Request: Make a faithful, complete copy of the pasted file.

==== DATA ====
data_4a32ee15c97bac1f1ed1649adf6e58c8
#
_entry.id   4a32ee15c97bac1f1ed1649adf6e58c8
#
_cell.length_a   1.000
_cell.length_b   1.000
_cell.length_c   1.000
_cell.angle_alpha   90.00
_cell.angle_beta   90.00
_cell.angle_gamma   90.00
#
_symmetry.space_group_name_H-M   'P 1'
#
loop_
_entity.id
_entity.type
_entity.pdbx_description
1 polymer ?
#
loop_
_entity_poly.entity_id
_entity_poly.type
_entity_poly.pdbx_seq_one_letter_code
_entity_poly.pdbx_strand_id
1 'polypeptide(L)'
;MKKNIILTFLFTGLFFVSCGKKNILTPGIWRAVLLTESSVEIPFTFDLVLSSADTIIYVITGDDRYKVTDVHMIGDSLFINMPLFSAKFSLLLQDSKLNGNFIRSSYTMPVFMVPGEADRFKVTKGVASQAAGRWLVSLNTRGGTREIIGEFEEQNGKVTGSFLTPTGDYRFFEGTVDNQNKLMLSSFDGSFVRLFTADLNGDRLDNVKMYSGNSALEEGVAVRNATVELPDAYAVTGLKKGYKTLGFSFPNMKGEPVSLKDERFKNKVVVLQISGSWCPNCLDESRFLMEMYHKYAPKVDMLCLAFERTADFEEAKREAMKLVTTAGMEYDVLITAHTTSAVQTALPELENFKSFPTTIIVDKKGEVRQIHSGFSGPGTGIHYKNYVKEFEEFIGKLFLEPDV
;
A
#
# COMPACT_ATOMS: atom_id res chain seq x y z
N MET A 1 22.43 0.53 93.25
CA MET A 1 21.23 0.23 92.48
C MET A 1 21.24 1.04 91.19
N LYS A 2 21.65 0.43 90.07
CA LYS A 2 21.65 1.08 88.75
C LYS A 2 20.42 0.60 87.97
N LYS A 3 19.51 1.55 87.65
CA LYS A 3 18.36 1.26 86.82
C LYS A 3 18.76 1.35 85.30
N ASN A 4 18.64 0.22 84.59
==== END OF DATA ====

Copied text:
data_4a32ee15c97bac1f1ed1649adf6e58c8
#
_entry.id   4a32ee15c97bac1f1ed1649adf6e58c8
#
_cell.length_a   1.000
_cell.length_b   1.000
_cell.length_c   1.000
_cell.angle_alpha   90.00
_cell.angle_beta   90.00
_cell.angle_gamma   90.00
#
_symmetry.space_group_name_H-M   'P 1'
#
loop_
_entity.id
_entity.type
_entity.pdbx_description
1 polymer ?
#
loop_
_entity_poly.entity_id
_entity_poly.type
_entity_poly.pdbx_seq_one_letter_code
_entity_poly.pdbx_strand_id
1 'polypeptide(L)'
;MKKNIILTFLFTGLFFVSCGKKNILTPGIWRAVLLTESSVEIPFTFDLVLSSADTIIYVITGDDRYKVTDVHMIGDSLFINMPLFSAKFSLLLQDSKLNGNFIRSSYTMPVFMVPGEADRFKVTKGVASQAAGRWLVSLNTRGGTREIIGEFEEQNGKVTGSFLTPTGDYRFFEGTVDNQNKLMLSSFDGSFVRLFTADLNGDRLDNVKMYSGNSALEEGVAVRNATVELPDAYAVTGLKKGYKTLGFSFPNMKGEPVSLKDERFKNKVVVLQISGSWCPNCLDESRFLMEMYHKYAPKVDMLCLAFERTADFEEAKREAMKLVTTAGMEYDVLITAHTTSAVQTALPELENFKSFPTTIIVDKKGEVRQIHSGFSGPGTGIHYKNYVKEFEEFIGKLFLEPDV
;
A
#
# COMPACT_ATOMS: atom_id res chain seq x y z
N MET A 1 22.43 0.53 93.25
CA MET A 1 21.23 0.23 92.48
C MET A 1 21.24 1.04 91.19
N LYS A 2 21.65 0.43 90.07
CA LYS A 2 21.65 1.08 88.75
C LYS A 2 20.42 0.60 87.97
N LYS A 3 19.51 1.55 87.65
CA LYS A 3 18.36 1.26 86.82
C LYS A 3 18.76 1.35 85.30
N ASN A 4 18.64 0.22 84.59